Reflections on CAP 220

Yeah, I’m definitely cut out to be an advertising major (with a studio art minor- fun, right?). The Fundamentals of Public Relations course I’m wrapping up this week has confirmed this.

Naturally, there’s a lot of crossover between the fields of advertising and public relations, so it’s good to have this experience. But, while I am a pretty people-oriented person, I tend to gravitate toward the creative, visual aspect of marketing. Not so much the event planning and coordination and relationship building.

I have a long, long history as an artist. When I was 3, I scribbled some green marker on yellow construction paper circles and hung them on the Christmas tree as handcrafted ornaments. When I was 7, I remember being officially dubbed “the class artist,” which is quite possibly the single greatest title any elementary school teacher can bestow upon her young pupil. My high school years were spent in the depths of the studio rooms at Dakota High School, messing with clay or paint or whatever material I could get my grubby, creation-hungry hands on.

I’ve also always been an idea person. I like ideas. Generating them, discussing them, hearing them, debating them, curating them, executing them.

So I guess I’m in the right field(s), eh?

I learned some very useful skills and concepts from this course, particularly from the in-class discussions and demonstrations; the readings and assignments supplemented these sessions well. I feel I particularly excelled in the coming up of ideas (duh) and the graphic design elements of my plan book (also duh). One of my favorite things was coming up with a budget and sticking to it, then creating a spreadsheet for it. It was also good to brush up on my primary and secondary research skills.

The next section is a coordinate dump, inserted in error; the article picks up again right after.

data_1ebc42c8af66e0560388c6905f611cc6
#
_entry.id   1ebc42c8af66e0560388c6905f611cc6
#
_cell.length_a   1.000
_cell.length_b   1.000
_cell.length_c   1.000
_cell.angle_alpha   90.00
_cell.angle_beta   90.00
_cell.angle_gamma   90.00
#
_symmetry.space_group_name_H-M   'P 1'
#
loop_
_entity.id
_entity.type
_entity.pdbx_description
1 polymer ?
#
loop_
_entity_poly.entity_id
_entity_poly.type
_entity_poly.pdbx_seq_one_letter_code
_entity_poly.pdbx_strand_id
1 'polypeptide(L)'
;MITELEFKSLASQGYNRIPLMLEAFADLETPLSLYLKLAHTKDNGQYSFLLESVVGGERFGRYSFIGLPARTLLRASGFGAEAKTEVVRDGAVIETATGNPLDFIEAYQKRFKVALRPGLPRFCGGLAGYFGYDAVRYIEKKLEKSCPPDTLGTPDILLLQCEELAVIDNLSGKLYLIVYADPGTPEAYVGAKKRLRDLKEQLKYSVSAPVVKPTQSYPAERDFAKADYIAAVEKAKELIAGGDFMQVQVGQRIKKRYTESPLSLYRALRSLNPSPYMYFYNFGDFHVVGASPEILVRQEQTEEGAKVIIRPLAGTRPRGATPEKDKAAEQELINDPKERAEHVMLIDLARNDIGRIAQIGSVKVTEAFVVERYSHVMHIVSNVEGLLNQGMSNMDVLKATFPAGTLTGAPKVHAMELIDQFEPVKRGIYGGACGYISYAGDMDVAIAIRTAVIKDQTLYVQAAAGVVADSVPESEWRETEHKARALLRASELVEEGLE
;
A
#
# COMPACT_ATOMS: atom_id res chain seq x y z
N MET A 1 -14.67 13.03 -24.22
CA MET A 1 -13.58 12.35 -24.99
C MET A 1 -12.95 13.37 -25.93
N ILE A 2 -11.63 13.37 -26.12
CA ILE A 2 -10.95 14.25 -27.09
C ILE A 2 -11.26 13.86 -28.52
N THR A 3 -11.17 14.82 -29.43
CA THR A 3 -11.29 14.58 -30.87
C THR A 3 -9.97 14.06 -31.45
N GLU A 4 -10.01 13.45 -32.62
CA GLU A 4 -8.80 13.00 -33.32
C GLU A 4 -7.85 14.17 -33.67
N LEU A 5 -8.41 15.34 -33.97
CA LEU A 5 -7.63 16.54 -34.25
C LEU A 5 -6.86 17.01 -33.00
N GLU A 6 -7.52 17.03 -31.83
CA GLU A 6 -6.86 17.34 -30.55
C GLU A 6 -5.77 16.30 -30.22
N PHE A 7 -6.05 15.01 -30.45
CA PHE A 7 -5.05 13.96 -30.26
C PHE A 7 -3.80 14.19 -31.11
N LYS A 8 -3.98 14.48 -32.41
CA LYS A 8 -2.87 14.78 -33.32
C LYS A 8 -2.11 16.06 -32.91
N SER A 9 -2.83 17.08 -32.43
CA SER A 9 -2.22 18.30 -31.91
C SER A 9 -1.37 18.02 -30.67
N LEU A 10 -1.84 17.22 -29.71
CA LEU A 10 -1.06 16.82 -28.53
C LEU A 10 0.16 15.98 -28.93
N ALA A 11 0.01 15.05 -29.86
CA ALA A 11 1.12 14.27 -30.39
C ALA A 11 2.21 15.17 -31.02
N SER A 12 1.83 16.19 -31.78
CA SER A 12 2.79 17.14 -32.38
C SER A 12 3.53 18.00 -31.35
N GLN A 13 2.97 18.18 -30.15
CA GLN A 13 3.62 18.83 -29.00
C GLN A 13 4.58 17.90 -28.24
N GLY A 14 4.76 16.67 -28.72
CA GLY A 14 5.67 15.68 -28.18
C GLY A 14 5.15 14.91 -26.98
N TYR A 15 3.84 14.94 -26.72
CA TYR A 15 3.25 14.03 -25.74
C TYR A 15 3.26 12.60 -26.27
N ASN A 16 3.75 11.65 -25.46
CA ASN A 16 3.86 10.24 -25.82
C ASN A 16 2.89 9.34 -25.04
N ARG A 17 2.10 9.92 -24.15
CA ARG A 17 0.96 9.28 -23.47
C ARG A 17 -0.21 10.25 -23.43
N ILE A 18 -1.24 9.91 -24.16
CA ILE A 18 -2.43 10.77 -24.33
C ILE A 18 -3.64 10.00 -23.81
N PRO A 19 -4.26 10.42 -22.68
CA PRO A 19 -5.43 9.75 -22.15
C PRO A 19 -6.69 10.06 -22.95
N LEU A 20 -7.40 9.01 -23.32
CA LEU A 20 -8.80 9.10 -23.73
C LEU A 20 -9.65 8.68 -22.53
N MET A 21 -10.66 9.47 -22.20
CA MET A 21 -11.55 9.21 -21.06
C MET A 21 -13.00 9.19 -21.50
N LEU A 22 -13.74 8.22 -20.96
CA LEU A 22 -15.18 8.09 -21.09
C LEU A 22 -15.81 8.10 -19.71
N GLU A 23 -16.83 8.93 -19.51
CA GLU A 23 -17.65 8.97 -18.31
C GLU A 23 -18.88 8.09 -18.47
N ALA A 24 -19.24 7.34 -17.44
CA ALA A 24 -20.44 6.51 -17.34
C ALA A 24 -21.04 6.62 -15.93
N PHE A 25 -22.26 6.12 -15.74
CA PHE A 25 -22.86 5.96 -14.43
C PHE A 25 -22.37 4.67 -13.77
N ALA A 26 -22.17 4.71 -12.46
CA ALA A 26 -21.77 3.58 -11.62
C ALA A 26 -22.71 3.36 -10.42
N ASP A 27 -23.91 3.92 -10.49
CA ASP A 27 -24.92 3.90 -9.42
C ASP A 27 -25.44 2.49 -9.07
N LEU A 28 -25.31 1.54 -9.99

One thing I struggled with was the sheer differences between advertising and public relations. Sometimes I’d come up with an idea, and try to explain it, then get stuck on whether or not what I was describing actually constituted as PR. I also find press releases somewhat uninteresting (then again, I’ve never written nor been involved in one).

A skill I’m particularly glad I honed, that I can really apply in the real world, is blogging. I’ve never been a real blogger (read: tumblr), but I enjoy writing journalistic articles for funsies every once in awhile, so blogging was sort of an outlet for that hobby of mine. Now that I understand the uses and ways of blogging, I’ll be sure to continue it into the future.

As much of a challenge as it was, I greatly enjoyed CAP 220 at Grand Valley. It’s a personal philosophy of mine that it is always imperative that one be willing to step outside the comfort zone of what one “knows” or believes to know; your education doesn’t stop when you leave the classroom. Diverse experiences are essential for one’s fulfillment of a rich life and career. As an advertising student, I try to immerse myself in events, classes, and organizations based around disciplines outside of my major- such as art, PR, language, marketing, and nonprofit administration- whenever possible, and carefully choose my electives to reflect this. I strongly suggest you do the same.


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